Trafalgar Multi Asset Fund Judgement

High Court Rules in Trafalgar Multi Asset Fund Case against James Hadley and associates.

In a recent High Court judgment, Judge Mr. Nicholas Thompsell found that the Cayman-Islands based Trafalgar Multi Asset Fund (TMAF) was involved in an illegal conspiracy to “extract commissions from the investments.” The defendants, who were also behind the 2013 Store First pension investment scam, were found guilty of acting together to establish TMAF and deceive investors.

The claimant, Doran & Minehane, the liquidator of TMAF, argued that the investments were uncommercial transactions, potentially fictitious, or involved undisclosed self-dealing benefiting the conspirators. The investments were designed to exploit and misappropriate pension funds for the defendants’ benefit.

The judge determined a deliberate intention to harm TMAF, stating that the arrangements aimed to generate commissions for the conspirators at the fund’s expense. The accused faced a range of serious accusations, including breach of financial services regulation, fiduciary duties, and involvement in unlawful means conspiracy.

The victims, who suffered significant losses due to these schemes, have our sympathy. The court’s judgment establishes solid principles of liability, which may lead to a faster receipt of claimed monies and reduced legal costs for the defendants.

For the full judgment, click here: High Court Rules in Trafalgar Multi Asset Fund Case against James Hadley and associates.

The FSCS is now accepting claims for compensation of up to £85,000 for victims of the Trafalgar Multi Asset Fund investment scam. James Hadley’s advisory firm – Nationwide Benefit Consultants – (which later changed its name to The Pension Reporter) had been an agent of FCA-regulated Joseph Oliver.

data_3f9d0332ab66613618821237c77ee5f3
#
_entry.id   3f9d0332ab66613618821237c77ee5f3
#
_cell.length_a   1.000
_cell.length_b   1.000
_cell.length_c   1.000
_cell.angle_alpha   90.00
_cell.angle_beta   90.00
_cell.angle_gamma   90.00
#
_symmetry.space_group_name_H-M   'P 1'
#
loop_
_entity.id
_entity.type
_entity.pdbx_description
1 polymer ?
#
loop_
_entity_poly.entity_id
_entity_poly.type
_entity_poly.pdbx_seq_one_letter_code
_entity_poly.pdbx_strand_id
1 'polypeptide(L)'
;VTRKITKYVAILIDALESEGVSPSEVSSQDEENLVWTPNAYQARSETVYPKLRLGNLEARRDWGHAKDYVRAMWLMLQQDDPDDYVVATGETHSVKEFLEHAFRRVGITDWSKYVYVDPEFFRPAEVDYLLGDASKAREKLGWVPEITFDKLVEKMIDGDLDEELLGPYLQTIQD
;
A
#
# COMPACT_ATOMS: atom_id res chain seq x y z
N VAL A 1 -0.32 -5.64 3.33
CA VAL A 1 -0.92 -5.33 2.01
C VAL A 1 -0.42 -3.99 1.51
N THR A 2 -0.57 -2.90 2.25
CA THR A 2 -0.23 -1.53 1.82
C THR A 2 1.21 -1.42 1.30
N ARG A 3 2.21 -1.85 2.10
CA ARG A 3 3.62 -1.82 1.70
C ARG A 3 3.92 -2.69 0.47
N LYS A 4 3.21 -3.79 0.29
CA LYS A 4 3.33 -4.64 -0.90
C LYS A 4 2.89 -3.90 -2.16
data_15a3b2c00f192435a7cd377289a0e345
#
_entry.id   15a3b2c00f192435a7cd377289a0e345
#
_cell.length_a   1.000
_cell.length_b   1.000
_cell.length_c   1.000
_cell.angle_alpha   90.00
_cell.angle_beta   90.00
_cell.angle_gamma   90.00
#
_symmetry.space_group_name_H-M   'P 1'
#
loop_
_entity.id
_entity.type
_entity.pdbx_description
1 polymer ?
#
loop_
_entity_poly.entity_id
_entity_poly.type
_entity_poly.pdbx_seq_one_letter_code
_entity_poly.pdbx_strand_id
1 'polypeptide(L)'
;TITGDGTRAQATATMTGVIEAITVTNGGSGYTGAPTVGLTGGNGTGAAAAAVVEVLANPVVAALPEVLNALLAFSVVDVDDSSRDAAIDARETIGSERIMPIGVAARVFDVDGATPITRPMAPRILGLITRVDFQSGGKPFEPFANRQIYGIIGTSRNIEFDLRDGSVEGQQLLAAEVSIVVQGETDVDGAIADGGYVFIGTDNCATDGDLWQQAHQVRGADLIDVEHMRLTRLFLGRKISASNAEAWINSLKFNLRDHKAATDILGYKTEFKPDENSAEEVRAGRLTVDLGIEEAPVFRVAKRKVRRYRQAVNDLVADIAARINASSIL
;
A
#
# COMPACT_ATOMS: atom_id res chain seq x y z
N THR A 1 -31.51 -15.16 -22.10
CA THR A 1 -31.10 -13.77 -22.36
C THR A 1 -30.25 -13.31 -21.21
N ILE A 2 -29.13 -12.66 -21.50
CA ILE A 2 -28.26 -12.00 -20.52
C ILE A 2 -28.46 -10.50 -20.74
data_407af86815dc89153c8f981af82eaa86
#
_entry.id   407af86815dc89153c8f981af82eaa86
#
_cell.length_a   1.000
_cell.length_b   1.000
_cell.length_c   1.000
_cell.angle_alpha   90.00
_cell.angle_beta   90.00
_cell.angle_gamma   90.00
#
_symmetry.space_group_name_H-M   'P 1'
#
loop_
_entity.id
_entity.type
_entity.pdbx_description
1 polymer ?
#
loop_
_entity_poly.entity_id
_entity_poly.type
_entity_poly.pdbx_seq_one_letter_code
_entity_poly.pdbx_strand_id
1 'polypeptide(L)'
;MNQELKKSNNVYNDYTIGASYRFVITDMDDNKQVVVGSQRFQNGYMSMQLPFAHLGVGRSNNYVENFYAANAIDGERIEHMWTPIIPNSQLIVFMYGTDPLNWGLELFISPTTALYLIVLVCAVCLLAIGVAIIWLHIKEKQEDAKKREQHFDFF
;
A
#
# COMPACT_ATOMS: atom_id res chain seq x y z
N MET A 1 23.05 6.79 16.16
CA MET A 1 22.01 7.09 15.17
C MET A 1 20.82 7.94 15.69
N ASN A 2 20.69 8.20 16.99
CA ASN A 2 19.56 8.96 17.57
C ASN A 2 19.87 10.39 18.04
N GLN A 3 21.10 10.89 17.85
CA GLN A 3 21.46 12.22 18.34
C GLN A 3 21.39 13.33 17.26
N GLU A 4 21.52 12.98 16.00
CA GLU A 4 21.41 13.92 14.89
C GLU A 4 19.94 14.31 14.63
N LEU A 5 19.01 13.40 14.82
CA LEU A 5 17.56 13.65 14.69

This is a helpful lesson for victims and potential victims of pension and investment scams. The FSCS compensation payments will be funded by levies on the decent, qualified and ethical IFAs who don’t operate scams. Justice and education combined in one bitter pill.

3 thoughts on “Trafalgar Multi Asset Fund Judgement”

  1. Finally! A blog post after 13 months of silence. The silence feels like pension scams are a thing of the past now. Are they? Once upon a time this site was constantly exposing pension scams – Ark, Capita Oak, Henley, Trafalgar Multi Asset Fund (“TMAF”), Blackmore Global (“BG”); parking spaces, reforestation, store pods and strucured notes – you name it there was a scam being started by those who didn’t care about the consequences to the innocent.

    This site doesn’t report any new ones it seems. In fact it doesn’t report on much at all these days. Angie wrote a blog about TMAF back in October 2017 when the lid on the scam was being lifted. (it still records the perpetrator as XXXX XXXX even though this article names the person now he’s been found guilty).